Marc Chagall, ‘Moses and the burning bush’, from The Story of Exodus, Original lithograph on Arches wove paper, 1966.
‘Ever-present as promise’
Ordinary Sunday 19, Year B
John 6:35, 41-51
Jesus says, “I am the bread of life …”
There are seven “I am” sayings of Jesus in John’s gospel. In addition to the bread of life, Jesus compares himself to light in darkness (8:12), a gate to safe pasture (10:9), a good shepherd (10:11), the resurrection and the life (11:25), the way or path (14:6), and the true vine who fulfils Israel’s destiny (15:1; Isaiah 5).
Each echoes the revelation to Moses, by way of an angel and (un)burning bush, where God calls Moses to lead the Israelite captives to freedom.
When Moses asks God’s name, the divine reply is enigmatic (Exodus 3:14).
All-too confidently (according to Greek or Scholastic thought) we read/hear, “I am who I am”. Jewish and Liberation theologians prefer, “I will be who I will be”. Philosopher of religion Richard Kearney suggests, “I am who may be”.
The presence and the promise of God be with you …
However enigmatic, how we read this key text, how we understand God’s name (the consonants YHWH appear 6,000 times in the First Testament), will determine how we hear God’s call. Ever-present as promise, as possibility, our God refuses to be spellbound (Martin Buber).
In the (holy) heat of the moment, I imagine God saying to Moses:
“I am not a name that you can possess, not an idol that you can revere, not a thing that you can have. I am a promise. I am who may be. I am who will be, shall be, can be, may be in history, incarnate in history if you respond to my command to be free, to be just and to be loving …”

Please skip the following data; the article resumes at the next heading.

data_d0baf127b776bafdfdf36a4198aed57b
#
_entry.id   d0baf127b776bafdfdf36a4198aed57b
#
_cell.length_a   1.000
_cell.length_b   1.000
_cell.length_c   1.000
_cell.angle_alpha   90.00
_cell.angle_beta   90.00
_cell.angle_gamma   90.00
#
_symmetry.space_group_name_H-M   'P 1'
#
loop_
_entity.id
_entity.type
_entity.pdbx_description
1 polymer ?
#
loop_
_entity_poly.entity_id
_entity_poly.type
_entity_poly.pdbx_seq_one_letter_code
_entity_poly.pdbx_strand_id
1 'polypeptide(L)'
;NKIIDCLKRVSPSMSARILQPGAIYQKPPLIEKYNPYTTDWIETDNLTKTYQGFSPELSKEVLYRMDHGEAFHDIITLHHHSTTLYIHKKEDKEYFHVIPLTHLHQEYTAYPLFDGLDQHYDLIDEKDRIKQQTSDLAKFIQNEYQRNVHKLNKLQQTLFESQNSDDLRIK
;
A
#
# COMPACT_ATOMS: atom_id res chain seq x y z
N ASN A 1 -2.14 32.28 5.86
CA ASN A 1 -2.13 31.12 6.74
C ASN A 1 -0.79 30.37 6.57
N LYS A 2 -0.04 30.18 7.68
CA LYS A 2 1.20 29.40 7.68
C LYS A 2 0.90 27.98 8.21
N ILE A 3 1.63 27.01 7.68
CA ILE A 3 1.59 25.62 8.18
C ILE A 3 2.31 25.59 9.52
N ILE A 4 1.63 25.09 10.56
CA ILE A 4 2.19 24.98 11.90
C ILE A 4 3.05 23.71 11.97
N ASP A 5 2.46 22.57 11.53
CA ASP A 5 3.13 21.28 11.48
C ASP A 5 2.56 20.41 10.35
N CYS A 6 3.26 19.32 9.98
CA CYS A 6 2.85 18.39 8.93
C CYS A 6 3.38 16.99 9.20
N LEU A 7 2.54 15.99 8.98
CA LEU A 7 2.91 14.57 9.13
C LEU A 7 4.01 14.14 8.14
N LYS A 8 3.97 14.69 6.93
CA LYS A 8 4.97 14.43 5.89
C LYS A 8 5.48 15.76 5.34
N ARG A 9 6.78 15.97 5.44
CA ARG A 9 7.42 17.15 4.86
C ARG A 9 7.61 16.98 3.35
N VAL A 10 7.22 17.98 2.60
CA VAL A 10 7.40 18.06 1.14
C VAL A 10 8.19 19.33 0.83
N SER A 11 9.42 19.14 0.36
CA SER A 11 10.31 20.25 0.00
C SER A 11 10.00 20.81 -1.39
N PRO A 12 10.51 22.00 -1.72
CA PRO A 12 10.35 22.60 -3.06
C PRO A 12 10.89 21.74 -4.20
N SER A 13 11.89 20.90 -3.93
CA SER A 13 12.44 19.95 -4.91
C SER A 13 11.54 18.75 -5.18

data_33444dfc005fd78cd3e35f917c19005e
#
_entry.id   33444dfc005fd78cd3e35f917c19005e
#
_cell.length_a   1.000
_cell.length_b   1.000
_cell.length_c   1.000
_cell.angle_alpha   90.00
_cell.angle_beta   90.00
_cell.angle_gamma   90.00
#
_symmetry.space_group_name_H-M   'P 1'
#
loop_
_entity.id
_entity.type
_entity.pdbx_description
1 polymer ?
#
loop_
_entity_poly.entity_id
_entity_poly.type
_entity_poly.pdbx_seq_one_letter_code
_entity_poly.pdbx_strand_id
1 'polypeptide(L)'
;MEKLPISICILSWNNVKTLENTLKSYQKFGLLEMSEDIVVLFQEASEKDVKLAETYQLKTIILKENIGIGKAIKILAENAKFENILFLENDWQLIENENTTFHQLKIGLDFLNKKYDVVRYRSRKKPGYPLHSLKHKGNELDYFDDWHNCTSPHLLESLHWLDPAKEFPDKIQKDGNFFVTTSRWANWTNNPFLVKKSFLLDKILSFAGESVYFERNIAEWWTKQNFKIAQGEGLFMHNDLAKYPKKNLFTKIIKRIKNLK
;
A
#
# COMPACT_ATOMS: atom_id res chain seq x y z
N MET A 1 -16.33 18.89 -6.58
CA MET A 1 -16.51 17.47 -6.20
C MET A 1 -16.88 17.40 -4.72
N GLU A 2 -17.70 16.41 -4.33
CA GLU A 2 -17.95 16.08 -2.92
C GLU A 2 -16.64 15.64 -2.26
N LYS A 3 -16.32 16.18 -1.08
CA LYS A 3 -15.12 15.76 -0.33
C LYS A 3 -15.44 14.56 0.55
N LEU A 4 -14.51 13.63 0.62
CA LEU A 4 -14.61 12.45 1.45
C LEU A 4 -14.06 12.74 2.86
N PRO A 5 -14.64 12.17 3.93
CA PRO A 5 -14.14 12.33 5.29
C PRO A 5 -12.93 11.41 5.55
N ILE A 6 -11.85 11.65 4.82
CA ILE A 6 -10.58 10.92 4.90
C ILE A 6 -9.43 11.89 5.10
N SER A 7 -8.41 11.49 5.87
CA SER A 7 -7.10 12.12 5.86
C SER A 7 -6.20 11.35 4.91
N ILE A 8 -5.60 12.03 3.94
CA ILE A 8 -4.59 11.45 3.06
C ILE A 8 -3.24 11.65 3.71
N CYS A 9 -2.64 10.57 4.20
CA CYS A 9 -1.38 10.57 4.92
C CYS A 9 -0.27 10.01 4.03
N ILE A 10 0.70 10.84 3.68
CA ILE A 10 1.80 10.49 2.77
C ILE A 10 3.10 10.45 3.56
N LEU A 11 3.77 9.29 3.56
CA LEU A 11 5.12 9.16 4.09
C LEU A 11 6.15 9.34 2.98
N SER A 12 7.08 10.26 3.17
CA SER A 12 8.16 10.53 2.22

In light of the event (I can’t help seeing images of forests in flames), I imagine Moses, and all the prophets, saying to us:
“If there is a gift there is a giver, if there is a call there is a caller … a ‘still small voice’ – an Other, always another, always a stranger, who whispers, personally, trans-personally, supra-personally: Where are you? Can I come now? Often a call of the earth – in-finitely sounding – not just to nomads in the desert but to multi-species dwellers of forests, rivers, mountains, and seas. A call to which we are all free to respond with love for the world – or not” (after Richard Kearney).
Jesus says, “I am the bread. Eat and receive nourishment, become what you receive.”
Jesus says, “I am the light … inviting you to look and see, to imagine, to create.”
“I am the gate … means of access, safe coming and going. Will you welcome and set free?”
“I am a good shepherd … drawing together the lost and least likely. Will you face your fears? Will you live your life for others?”
Jesus says, “I am the resurrection … power of renewal … encouraging new life, awareness.”
“I am the way … this person before you, these eyes and these hands.”
“I am the true vine … interconnectedness. Do you realise the thrill and joy of it? Will you share in this with me?” Amen.